The ABTS assay uses K2S2O8 as oxidant and measures the antioxidants ability to scavenge the ABTS+• radical. In our previous study three different Aronia sp. cultivars were evaluated for their ex vivo antioxidant activity and their potential to scavenge ABTS+• and showed values between 95 and 170 μmol TE/g FW [24]. However Aronia melanocarpa Nero cultivar used in these experiments showed a higher radical scavenging potential of 180 μmol TE/g FW (Table 1). The values obtained for the scavenging activity toward ABTS+• radical are similar to those reported in a recent study, that is, 37.44 mg TE/g sample [25]. Considering the water content of berries to be around 85% [26], our data are in the same concentrations range with the scavenging effect expressed, 439.4 μM Trolox/100 g dry weight [23].

The CUPRAC assay is carried out at pH 7.0, close to physiological pH, and the reaction assay involves fast kinetics [27]. The ability of CAE to reduce cupric ion (Cu2+), as shown in Table 1, was determined to be 200 μmol TE/g FW. In a previous study we obtained for other chokeberry cultivars values from 150 to 232 μmol TE/g FW [24]. Recently Sariburun et al. (2010) reported CUPRAC values ranging between 47.1 and 127.9 μmol TE/g FW for some raspberry and blackberry cultivars [28]. To the best of our knowledge, there is no literature data about cupric reducing antioxidant potential of similar chokeberry anthocyanin-rich extracts.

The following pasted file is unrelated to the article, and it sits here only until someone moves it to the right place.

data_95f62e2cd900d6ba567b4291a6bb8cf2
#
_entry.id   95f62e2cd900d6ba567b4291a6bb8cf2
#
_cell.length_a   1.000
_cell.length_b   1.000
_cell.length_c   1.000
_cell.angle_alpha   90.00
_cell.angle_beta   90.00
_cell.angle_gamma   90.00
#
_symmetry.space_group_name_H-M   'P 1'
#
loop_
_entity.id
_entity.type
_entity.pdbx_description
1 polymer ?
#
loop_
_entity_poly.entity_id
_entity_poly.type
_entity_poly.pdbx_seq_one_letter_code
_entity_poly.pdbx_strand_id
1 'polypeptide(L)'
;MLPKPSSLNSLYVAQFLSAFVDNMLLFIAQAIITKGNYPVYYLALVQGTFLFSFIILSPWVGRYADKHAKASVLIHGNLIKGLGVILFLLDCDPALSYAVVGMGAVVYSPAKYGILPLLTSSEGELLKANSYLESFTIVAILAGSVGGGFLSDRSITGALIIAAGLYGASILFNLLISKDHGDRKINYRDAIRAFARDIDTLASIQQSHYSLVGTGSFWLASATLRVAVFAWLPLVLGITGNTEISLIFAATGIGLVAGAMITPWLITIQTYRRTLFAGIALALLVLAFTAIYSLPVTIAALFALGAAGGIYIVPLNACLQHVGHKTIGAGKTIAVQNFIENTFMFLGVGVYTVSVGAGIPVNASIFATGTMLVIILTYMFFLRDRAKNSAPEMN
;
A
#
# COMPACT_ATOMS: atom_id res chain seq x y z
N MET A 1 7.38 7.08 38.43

3.3. Pancreatic β-Cell Proliferation after CAE Treatment in Oxidative Stress-Induced Conditions

In order to elucidate the protective effects of CAE in the presence of the prooxidant agents, HG and H2O2, we first assessed the cell proliferation. The working H2O2 concentration was chosen from a survey curve of βTC3 cells treated with different H2O2 concentrations ranging from 0 to 600 μM. The IC50 concentration of 70 μM was used in this experiment as stressor agent for the βTC3 cells. Other previously published articles on β-pancreatic cells have used H2O2 in the range 200–400 μM [29, 30].